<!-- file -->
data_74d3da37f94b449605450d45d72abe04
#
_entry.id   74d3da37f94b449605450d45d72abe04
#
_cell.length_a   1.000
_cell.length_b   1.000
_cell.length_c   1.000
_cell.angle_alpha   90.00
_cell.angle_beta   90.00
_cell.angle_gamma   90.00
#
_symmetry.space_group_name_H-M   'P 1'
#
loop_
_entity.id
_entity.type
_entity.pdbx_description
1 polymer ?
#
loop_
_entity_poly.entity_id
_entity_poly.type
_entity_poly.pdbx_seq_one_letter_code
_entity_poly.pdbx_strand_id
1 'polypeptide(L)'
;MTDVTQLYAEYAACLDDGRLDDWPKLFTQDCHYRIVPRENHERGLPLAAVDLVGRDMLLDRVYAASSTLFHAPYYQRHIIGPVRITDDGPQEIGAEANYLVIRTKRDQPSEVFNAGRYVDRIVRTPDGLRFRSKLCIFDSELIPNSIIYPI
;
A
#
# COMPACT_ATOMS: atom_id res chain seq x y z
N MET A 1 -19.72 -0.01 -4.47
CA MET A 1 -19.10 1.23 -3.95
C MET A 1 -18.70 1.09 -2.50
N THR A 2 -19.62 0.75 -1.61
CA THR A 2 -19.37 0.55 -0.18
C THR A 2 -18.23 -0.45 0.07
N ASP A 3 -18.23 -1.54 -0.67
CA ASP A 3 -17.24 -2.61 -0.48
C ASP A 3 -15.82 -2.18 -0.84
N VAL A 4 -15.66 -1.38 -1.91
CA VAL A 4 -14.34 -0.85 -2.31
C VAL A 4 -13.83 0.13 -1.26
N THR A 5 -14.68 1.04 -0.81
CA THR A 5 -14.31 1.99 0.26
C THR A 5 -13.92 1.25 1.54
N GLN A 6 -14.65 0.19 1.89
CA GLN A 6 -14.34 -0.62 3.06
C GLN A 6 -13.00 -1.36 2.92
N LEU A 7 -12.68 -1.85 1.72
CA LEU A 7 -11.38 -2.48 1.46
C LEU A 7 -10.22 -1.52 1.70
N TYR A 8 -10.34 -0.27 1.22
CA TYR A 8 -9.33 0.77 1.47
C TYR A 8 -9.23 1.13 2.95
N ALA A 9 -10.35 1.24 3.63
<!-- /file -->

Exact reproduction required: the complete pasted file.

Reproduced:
data_74d3da37f94b449605450d45d72abe04
#
_entry.id   74d3da37f94b449605450d45d72abe04
#
_cell.length_a   1.000
_cell.length_b   1.000
_cell.length_c   1.000
_cell.angle_alpha   90.00
_cell.angle_beta   90.00
_cell.angle_gamma   90.00
#
_symmetry.space_group_name_H-M   'P 1'
#
loop_
_entity.id
_entity.type
_entity.pdbx_description
1 polymer ?
#
loop_
_entity_poly.entity_id
_entity_poly.type
_entity_poly.pdbx_seq_one_letter_code
_entity_poly.pdbx_strand_id
1 'polypeptide(L)'
;MTDVTQLYAEYAACLDDGRLDDWPKLFTQDCHYRIVPRENHERGLPLAAVDLVGRDMLLDRVYAASSTLFHAPYYQRHIIGPVRITDDGPQEIGAEANYLVIRTKRDQPSEVFNAGRYVDRIVRTPDGLRFRSKLCIFDSELIPNSIIYPI
;
A
#
# COMPACT_ATOMS: atom_id res chain seq x y z
N MET A 1 -19.72 -0.01 -4.47
CA MET A 1 -19.10 1.23 -3.95
C MET A 1 -18.70 1.09 -2.50
N THR A 2 -19.62 0.75 -1.61
CA THR A 2 -19.37 0.55 -0.18
C THR A 2 -18.23 -0.45 0.07
N ASP A 3 -18.23 -1.54 -0.67
CA ASP A 3 -17.24 -2.61 -0.48
C ASP A 3 -15.82 -2.18 -0.84
N VAL A 4 -15.66 -1.38 -1.91
CA VAL A 4 -14.34 -0.85 -2.31
C VAL A 4 -13.83 0.13 -1.26
N THR A 5 -14.68 1.04 -0.81
CA THR A 5 -14.31 1.99 0.26
C THR A 5 -13.92 1.25 1.54
N GLN A 6 -14.65 0.19 1.89
CA GLN A 6 -14.34 -0.62 3.06
C GLN A 6 -13.00 -1.36 2.92
N LEU A 7 -12.68 -1.85 1.72
CA LEU A 7 -11.38 -2.48 1.46
C LEU A 7 -10.22 -1.52 1.70
N TYR A 8 -10.34 -0.27 1.22
CA TYR A 8 -9.33 0.77 1.47
C TYR A 8 -9.23 1.13 2.95
N ALA A 9 -10.35 1.24 3.63